First and foremost, the INSPIRED Dialogue Host needs to deploy a strong convening power to bring the key stakeholders to the dialogue. This convening power can result from their professional networks, their technical reputation, their previous track record in the policy domain and their workers’ personal ability to make every stakeholder feel that their voices will count. The importance of the human factor in a dialogue process cannot be overstated: although people are invited as representatives of their respective organisations, they are still human beings that relate to each other on a personal basis. Aﬃnities and animosities, convictions and suspicions, certitudes and insecurities, will all play a signiﬁcant role in the dialogue process and will thus need to be managed through adequate facilitation techniques. Prior to engaging at this human level, the Dialogue Host ﬁrst needs to bring on board all the relevant institutions and organisations of the policy domain, who in most cases already know each other or are at least aware of their existence. And here is where the problem of preconceptions and prejudices may jeopardize one of the preconditions for dialogue, that of mutual recognition.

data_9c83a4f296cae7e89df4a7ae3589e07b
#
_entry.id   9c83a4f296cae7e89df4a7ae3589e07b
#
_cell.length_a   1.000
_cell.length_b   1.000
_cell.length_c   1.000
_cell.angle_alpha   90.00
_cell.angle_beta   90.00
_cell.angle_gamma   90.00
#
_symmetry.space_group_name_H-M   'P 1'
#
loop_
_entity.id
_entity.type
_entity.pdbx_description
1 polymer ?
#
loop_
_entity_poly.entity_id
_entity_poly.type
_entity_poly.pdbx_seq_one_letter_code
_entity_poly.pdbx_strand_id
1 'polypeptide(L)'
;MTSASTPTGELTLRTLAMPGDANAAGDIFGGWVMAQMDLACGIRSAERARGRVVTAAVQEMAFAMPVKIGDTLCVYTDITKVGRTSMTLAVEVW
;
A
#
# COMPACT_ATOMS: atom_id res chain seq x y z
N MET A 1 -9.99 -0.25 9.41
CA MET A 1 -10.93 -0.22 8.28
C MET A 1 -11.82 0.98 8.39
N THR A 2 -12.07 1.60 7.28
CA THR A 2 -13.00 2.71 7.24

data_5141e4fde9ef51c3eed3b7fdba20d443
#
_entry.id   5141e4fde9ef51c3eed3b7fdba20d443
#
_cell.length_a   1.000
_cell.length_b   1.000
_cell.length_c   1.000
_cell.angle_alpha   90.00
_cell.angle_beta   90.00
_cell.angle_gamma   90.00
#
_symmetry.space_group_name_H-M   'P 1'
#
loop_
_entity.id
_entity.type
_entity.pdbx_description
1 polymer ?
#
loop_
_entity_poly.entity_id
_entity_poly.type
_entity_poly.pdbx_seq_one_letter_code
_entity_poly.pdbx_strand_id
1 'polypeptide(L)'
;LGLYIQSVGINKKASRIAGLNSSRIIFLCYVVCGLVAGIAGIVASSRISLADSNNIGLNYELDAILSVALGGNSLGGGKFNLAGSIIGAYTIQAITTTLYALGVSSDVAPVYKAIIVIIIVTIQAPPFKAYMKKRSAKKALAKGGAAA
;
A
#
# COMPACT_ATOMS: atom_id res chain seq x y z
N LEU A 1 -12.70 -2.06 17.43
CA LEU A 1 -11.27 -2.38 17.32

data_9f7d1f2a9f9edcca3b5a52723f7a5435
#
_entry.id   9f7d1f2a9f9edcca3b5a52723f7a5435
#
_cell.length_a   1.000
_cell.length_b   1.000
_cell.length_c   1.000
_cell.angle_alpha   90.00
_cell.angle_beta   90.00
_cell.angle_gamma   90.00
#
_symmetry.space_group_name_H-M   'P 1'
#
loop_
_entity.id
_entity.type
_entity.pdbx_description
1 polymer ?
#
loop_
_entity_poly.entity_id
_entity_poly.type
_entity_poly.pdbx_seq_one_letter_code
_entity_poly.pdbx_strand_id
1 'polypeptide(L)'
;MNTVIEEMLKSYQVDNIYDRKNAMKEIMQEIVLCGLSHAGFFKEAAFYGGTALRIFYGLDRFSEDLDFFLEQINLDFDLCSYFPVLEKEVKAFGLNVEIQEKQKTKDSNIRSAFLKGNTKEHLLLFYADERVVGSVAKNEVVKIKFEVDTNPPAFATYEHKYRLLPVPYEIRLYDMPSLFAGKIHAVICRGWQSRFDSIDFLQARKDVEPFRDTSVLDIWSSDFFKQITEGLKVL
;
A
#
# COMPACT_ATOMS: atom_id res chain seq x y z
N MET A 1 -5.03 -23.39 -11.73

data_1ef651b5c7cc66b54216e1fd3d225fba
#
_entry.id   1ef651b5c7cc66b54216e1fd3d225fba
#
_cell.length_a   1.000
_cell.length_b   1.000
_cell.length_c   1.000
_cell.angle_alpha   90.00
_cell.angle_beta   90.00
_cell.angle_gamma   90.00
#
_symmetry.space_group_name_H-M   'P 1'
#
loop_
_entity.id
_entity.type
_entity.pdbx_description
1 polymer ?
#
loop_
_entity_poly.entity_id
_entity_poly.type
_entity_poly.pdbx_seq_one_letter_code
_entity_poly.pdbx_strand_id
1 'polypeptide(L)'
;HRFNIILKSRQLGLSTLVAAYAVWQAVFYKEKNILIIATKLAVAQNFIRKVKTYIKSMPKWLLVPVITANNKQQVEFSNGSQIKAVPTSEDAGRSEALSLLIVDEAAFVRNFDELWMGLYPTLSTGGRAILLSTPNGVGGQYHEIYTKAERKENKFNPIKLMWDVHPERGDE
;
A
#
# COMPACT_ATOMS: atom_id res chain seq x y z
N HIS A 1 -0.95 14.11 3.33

Much like in dinner parties, where the attendance of some guests hinges on the conﬁrmation by others, key stakeholders may become reluctant to engage in dialogue if they ﬁnd that rivals or competitors have also been invited. Similarly, the most powerful actors can refuse to participate if they consider that the political weight or technical skills of the other players is not at their same level. Moreover, the mightiest stakeholders – who are usually the State institutions – can rapidly alter the balance of power to their advantage, co-opting the dialogue and taking a dominant stance towards its outcomes.
In order to avoid these situations, the INSPIRED model advises restricting the ﬁrst phase of the dialogue process – the Collective Assessment Phase – to civil society organizations, which are often the weakest actors in terms of resources. By bringing them together in the ﬁrst place and putting them to work on the development of a concrete output – the Participatory Policy Assessment –, the Dialogue Host seeks not only to build bonds among them, but to promote the pooling of resources – human, knowledge, ﬁnancial, etc. – so as to raise their joint proﬁle and strengthen their position vis-à-vis the public actors.